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Adoptive T-Zell-Therapie des Rhabdomyosarkoms

Adoptive T-cell therapy of rhabdomyosarcoma
: Simon-Keller, K.; Paschen, A.; Eichmüller, S.; Gattenlöhner, S.; Barth, S.; Koscielniak, E.; Leuschner, I.; Stöbel, P.; Hombach, A.; Abken, H.; Marx, A.


Der Pathologe 31 (2010), Suppl.2, S.215-220
ISSN: 0172-8113
ISSN: 1432-1963
Fraunhofer IME ()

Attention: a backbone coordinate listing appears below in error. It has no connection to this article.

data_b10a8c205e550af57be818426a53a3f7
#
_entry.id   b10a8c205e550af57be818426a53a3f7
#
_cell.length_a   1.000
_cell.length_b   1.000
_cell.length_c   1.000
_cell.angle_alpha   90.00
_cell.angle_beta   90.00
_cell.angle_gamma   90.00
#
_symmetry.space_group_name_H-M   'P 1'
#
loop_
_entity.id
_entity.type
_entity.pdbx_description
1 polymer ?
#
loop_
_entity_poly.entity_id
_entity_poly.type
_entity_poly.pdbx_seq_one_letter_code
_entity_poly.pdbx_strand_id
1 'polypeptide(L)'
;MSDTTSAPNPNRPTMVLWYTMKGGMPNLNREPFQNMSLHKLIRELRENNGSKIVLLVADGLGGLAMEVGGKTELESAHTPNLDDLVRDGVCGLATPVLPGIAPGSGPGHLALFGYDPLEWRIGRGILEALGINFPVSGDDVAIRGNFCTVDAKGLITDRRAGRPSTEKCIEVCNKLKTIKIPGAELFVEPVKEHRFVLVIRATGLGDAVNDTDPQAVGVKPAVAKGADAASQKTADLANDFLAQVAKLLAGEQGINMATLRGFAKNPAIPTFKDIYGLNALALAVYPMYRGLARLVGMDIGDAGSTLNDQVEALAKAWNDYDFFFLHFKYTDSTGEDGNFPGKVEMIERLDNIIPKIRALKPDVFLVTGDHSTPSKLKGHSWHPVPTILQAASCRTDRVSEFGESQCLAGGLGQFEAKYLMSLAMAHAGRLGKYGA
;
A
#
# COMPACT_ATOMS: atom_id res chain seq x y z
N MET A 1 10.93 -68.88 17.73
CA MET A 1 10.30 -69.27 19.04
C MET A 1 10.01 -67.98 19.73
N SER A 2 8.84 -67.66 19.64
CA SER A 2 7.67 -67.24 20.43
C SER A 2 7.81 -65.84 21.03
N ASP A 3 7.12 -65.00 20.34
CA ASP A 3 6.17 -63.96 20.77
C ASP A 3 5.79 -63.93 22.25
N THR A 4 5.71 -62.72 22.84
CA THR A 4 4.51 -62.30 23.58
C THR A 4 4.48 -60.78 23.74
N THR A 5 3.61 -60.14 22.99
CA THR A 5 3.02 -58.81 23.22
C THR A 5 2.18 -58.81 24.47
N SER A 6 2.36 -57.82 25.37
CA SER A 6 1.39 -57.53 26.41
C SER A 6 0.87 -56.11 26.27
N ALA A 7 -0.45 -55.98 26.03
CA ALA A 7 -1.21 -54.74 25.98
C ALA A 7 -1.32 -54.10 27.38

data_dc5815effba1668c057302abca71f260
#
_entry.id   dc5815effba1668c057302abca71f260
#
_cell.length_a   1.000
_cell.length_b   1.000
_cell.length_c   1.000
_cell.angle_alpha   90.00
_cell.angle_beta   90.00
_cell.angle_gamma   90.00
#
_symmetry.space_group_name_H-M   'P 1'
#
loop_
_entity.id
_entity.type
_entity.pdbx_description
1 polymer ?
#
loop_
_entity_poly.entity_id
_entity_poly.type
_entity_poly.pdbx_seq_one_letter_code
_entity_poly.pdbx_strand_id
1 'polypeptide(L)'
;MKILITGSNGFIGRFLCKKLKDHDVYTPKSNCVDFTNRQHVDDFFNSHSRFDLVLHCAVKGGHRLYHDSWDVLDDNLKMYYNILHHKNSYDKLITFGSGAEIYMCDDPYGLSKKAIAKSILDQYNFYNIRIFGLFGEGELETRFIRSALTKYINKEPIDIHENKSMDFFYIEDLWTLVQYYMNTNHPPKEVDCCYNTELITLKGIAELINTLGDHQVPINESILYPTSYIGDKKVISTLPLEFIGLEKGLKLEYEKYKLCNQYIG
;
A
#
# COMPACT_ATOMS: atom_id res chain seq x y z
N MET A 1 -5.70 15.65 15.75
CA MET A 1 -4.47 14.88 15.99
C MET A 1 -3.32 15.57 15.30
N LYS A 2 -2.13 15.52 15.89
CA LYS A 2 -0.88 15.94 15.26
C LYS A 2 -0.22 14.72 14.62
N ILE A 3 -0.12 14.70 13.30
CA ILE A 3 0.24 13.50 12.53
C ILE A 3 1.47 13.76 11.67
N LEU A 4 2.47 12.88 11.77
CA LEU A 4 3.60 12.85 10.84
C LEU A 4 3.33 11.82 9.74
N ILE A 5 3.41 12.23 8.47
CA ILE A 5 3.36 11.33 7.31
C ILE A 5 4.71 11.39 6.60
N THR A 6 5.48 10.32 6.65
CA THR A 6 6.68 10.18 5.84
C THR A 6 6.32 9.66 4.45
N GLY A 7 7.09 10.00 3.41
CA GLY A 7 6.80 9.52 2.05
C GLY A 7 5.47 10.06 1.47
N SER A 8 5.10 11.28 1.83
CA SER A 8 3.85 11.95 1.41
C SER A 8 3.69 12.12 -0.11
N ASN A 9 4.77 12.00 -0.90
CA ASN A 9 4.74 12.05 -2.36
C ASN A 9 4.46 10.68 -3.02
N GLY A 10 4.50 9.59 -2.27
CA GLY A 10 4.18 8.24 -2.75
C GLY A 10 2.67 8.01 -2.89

Aims. To improve survival of patients with advanced rhabdomyosarcomas (RMS), we aimed to adoptively transfer T-cells with redirected specificity for the fetal acetylcholine receptor (AChR), an RMS-specific cell surface antigen.Methods. A "second generation" chimeric antigen receptor (CAR) with a combined CD28-CD3 signaling domain was derived from our previously described chimeric antigen receptor composed of an extracellular human anti-fAChR antibody fragment, an Fc hinge region, and the intracellular T-cell receptor zeta chain. Lymphocytes from the peripheral blood were modified by retroviral transduction and monitored by FACS analysis. Cytotoxicity of modified T-cells towards RMS cells was recorded by MTT-based viability tests; expression of co-stimulatory molecules and anti-apoptotic genes was studied by FACS and qRT-PCR analysis.Results. Co-stimulatory molecules were expressed in low levels on RMS cells giving the rationale to generate a CD28-CD3 signalling CAR (chi meric antigen receptor) for redirecting T-cells. T-cells were successfully engineered with the "second generation" AChR-specific chimeric antigen receptor. Despite of high CAR expression engineered T-cells showed low killing efficiency towards RMS compared to redirected killing of CD20+ lymphoma or CEA-expressing adenocarcinoma cell lines when redirected by CD20- and/or CEA-specific CAR.Conclusions. Data suggest that RMS cells exhibit resistance to a T-cell attack redirected by a fAChR-specific CAR. Inhibition of anti-apoptotic pathways in those cells may improve sensitivity to conventional as well as T-cell-based therapeutics.